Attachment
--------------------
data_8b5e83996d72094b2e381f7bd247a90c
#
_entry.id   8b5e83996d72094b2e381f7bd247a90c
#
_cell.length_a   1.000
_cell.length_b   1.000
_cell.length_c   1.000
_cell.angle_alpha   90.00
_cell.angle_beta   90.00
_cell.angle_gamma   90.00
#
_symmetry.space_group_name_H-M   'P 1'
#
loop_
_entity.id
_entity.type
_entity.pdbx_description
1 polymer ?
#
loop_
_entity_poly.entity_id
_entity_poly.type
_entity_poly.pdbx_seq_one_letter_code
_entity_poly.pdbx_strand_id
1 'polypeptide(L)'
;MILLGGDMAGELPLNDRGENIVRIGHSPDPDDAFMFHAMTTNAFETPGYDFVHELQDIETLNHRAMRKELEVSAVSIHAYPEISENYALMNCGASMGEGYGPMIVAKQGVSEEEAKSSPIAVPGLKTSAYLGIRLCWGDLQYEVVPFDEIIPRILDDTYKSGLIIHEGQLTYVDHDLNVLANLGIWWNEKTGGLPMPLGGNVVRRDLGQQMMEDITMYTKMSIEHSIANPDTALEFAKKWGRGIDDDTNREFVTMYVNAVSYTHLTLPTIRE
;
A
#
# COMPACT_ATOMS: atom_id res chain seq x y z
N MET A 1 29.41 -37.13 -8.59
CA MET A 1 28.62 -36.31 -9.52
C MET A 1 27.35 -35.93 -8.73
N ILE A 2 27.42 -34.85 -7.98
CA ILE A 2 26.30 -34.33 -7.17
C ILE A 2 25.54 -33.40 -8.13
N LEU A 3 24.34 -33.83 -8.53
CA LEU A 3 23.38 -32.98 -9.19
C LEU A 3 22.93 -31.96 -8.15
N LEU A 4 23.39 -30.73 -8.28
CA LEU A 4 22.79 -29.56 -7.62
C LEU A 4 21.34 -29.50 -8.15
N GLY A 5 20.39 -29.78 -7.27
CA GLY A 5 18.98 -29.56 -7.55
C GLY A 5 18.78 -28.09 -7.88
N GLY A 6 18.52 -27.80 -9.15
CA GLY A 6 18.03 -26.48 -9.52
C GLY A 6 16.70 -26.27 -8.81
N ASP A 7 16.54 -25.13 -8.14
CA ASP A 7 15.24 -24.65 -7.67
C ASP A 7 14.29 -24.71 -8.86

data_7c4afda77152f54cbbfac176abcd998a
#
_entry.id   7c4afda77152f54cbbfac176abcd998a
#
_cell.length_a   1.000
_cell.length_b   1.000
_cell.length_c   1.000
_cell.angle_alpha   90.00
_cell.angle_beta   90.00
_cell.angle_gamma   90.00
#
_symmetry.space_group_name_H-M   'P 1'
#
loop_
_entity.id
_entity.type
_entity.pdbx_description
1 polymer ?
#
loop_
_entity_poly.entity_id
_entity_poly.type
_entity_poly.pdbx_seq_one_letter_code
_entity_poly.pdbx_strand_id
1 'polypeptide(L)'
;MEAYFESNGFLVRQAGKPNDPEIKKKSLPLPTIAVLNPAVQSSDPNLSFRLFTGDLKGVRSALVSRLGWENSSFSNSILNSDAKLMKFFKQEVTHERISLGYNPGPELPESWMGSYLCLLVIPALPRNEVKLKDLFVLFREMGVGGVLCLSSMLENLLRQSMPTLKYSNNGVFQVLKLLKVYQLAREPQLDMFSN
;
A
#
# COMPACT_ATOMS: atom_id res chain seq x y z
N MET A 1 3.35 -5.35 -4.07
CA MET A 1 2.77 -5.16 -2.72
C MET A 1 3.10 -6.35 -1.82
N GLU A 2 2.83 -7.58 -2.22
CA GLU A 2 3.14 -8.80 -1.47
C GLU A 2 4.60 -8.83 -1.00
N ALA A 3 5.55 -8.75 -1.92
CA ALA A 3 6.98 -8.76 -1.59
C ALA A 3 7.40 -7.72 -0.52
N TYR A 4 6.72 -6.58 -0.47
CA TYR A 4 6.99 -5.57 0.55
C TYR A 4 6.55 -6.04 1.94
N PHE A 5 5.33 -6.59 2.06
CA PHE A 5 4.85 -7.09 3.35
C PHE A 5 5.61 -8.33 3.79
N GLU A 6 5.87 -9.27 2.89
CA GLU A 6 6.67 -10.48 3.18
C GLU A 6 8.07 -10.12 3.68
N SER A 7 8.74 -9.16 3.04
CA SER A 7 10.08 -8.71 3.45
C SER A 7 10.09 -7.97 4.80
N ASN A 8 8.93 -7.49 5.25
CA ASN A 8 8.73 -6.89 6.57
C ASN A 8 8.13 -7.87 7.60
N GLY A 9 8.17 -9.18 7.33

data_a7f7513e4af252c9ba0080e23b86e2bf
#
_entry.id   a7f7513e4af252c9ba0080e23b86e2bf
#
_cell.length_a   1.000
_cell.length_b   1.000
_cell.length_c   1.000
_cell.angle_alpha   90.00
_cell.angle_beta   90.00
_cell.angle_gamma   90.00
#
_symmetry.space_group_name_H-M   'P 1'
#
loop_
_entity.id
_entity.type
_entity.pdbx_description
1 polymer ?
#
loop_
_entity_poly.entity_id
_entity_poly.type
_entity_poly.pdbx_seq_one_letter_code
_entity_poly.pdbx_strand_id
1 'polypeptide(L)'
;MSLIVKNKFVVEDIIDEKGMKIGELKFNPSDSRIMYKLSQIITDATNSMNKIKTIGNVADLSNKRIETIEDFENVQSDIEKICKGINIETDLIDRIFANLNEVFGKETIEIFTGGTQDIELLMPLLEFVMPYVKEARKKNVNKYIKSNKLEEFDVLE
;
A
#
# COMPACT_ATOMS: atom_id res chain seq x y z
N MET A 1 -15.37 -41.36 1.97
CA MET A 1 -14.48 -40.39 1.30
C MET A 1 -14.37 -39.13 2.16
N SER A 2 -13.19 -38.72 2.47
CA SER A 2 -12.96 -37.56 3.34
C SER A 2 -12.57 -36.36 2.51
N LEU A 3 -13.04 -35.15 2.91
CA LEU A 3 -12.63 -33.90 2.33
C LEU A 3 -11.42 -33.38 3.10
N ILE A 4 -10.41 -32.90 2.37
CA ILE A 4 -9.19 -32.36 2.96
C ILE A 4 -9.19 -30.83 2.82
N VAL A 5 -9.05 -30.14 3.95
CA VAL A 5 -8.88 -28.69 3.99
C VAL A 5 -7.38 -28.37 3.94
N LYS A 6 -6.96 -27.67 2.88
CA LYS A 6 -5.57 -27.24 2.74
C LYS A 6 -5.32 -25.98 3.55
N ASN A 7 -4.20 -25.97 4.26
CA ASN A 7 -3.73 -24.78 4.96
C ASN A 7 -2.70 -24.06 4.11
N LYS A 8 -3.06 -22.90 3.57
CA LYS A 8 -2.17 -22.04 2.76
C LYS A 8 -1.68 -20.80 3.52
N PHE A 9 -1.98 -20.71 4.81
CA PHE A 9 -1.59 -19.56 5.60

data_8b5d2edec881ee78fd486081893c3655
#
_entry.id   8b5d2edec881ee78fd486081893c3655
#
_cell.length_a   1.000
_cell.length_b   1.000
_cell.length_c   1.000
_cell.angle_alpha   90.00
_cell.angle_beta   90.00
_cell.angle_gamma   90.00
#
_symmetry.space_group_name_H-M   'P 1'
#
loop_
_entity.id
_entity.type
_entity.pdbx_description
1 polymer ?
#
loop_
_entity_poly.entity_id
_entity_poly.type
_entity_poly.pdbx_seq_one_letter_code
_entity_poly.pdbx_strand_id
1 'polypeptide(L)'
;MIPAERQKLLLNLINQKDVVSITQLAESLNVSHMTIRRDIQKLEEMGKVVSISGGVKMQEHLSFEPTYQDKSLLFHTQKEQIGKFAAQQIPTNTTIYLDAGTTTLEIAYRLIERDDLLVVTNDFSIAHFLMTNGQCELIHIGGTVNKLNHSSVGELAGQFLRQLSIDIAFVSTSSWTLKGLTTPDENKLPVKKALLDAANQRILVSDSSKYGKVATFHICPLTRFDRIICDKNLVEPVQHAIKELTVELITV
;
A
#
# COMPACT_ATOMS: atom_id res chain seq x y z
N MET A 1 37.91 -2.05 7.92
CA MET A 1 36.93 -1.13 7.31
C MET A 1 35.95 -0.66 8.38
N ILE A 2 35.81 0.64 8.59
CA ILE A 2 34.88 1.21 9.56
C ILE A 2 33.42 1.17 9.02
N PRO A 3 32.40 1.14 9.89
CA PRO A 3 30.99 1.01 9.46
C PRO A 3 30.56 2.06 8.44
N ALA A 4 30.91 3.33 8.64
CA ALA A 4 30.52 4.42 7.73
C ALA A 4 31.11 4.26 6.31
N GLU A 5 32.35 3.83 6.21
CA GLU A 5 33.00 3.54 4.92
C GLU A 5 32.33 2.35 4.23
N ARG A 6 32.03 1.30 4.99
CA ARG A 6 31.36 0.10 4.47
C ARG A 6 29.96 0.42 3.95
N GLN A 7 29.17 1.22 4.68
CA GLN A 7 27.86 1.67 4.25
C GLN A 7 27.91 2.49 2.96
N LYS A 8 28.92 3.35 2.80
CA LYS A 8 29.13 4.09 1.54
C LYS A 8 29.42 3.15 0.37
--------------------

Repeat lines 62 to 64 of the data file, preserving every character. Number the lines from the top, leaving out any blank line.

#
_symmetry.space_group_name_H-M   'P 1'
#